‘I’m going to lose my mind’: 2021 has been a year of air rage, canceled flights, overworked airline staff and omicron – and it’s not over yet

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It’s been another tumultuous year for air travel – and New Years Eve is the final act.

Thousands of flights were canceled over Christmas and New Years weekends, as the COVID-19 omicron variant continued to spread rapidly, putting pressure on airport and airline staff, as storms stormed. snowfall in parts of the United States further compounded the predicament.

Passengers and the crew expressed their frustration online. A woman wrote on Twitter TWTR,
-1.73%
of the peak holiday season: “Probably none of you cares or follows me for that stuff, but damn, being a flight attendant on vacation isn’t fun.” I swear if I’m canceled or rerouted one more time I’m going to lose my mind.

Another passenger lamented about her canceled flight: “I tried to change the reservation, but their website was down. I called. I spent an hour on the phone not to speak with anyone anymore. Called again. Another hour and a half of waiting. These sentiments were expressed online throughout the holiday season.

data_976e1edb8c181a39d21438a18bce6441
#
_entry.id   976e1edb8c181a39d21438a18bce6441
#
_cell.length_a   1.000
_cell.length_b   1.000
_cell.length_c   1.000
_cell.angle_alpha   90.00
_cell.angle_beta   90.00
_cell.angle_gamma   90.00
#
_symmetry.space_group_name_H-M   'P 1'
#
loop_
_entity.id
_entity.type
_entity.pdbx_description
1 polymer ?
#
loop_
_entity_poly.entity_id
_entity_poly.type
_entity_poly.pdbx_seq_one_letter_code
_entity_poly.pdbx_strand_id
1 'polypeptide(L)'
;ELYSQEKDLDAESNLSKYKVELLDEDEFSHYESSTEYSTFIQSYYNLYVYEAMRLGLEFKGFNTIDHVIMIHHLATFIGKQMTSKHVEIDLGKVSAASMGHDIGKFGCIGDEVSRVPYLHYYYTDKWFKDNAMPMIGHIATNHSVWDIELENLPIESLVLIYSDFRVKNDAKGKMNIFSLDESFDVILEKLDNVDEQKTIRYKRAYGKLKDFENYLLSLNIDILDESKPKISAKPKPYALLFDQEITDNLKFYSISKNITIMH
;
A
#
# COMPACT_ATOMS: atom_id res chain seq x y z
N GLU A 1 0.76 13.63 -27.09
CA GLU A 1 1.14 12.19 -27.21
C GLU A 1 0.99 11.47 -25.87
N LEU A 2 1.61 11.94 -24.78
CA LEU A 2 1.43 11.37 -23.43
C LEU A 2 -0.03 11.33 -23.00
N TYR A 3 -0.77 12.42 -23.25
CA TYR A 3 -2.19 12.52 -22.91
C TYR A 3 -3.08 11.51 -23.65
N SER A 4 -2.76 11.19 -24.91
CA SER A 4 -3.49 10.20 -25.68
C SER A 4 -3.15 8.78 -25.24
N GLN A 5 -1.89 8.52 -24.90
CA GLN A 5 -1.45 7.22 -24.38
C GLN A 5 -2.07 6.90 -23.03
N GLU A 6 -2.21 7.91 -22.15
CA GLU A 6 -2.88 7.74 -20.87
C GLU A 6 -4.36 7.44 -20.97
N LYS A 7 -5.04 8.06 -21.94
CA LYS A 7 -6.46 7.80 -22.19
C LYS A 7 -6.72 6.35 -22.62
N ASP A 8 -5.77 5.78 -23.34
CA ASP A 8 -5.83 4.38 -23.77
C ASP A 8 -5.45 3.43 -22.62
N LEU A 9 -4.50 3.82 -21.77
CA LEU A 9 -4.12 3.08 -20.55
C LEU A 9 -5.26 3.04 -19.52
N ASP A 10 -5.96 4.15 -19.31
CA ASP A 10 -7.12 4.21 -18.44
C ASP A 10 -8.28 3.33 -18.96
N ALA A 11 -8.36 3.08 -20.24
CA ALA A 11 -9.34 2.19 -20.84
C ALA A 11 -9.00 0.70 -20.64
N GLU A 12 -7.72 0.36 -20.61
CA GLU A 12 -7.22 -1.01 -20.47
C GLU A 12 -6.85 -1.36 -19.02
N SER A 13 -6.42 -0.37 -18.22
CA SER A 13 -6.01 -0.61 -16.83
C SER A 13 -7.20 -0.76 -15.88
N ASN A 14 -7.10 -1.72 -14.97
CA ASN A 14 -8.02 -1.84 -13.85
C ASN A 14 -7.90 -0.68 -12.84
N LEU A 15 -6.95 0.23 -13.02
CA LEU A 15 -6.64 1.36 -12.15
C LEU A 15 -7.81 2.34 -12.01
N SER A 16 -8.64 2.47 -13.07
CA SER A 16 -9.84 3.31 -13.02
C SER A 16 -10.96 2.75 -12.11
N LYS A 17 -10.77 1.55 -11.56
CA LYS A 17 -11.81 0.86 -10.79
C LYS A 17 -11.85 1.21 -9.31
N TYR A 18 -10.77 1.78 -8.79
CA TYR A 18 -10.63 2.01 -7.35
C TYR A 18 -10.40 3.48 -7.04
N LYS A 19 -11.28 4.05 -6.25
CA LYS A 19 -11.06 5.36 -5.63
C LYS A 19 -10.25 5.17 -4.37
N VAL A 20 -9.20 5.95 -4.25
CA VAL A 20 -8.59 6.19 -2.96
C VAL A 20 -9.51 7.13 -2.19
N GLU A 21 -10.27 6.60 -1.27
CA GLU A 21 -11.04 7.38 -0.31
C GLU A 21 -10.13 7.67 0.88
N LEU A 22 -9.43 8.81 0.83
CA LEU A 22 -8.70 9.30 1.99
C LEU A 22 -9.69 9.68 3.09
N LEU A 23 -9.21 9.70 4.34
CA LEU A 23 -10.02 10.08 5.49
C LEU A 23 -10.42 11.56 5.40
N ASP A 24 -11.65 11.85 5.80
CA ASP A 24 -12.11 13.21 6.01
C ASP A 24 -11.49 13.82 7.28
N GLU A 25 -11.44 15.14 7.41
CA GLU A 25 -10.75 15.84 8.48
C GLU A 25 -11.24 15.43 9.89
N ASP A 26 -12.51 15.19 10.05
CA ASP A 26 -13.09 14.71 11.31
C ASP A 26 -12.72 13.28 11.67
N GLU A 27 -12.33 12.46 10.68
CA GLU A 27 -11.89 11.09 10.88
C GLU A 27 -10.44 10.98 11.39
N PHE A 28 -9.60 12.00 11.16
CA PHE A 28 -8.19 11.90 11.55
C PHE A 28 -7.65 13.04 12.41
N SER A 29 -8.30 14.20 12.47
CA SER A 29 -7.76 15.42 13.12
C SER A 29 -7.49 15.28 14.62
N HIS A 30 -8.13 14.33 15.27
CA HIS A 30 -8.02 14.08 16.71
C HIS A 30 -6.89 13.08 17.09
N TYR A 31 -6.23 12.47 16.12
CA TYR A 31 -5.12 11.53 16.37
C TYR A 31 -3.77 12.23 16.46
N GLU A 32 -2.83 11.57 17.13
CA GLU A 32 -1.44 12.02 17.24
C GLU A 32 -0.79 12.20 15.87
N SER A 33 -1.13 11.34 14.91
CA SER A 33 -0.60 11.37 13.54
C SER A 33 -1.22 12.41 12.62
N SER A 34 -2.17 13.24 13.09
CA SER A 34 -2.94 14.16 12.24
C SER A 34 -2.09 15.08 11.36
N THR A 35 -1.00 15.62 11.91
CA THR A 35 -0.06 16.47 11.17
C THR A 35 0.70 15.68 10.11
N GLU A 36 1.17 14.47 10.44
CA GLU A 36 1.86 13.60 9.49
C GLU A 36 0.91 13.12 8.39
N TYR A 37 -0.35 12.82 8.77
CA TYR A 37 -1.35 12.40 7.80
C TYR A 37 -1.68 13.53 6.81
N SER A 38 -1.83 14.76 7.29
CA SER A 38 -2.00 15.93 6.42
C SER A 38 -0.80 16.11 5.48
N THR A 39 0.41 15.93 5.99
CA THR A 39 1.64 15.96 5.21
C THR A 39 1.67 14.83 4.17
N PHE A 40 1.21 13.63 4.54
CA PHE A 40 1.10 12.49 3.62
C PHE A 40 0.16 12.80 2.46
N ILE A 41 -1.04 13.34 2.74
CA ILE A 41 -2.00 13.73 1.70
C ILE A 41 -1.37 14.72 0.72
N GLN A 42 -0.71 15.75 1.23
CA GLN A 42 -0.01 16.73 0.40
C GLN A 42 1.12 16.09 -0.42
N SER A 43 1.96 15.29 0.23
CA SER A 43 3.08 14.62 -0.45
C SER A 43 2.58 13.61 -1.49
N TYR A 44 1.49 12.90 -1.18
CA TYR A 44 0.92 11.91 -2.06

So far 2,647 flights around the world have been canceled on New Years Eve and 3,147 on Thursday, while 1,263 flights to or from the United States have been canceled on New Years Eve and 1,439 on Thursday. , according to FlightAware, which tracks delays and cancellations in real time. These numbers are expected to rise on Friday.

Among the American airlines, Delta Air Lines DAL,
+ 0.12%
had canceled 95 flights on New Years Day and 163 on Thursday, while United Airlines UAL,
-0.17%
had canceled 208 flights on New Years Eve and 223 on Thursday. Airlines said they were working hard to reroute flights and replace planes and crews.

Many passengers also fear they will test positive while on vacation, which would delay their return home. Most airlines have made it easy to cancel and refund online or through their app, and many offer free flights. Some airlines offer SMS in their apps.

Adit Damodaran, an economist with the Hopper travel app, told MarketWatch that round-trip air fares are 9% and 13% lower than prices in 2019, showing the demand for air travel to be declining as a result. that more “breakthrough” coronavirus cases are being reported among those vaccinated. .

Increase in air rage incidents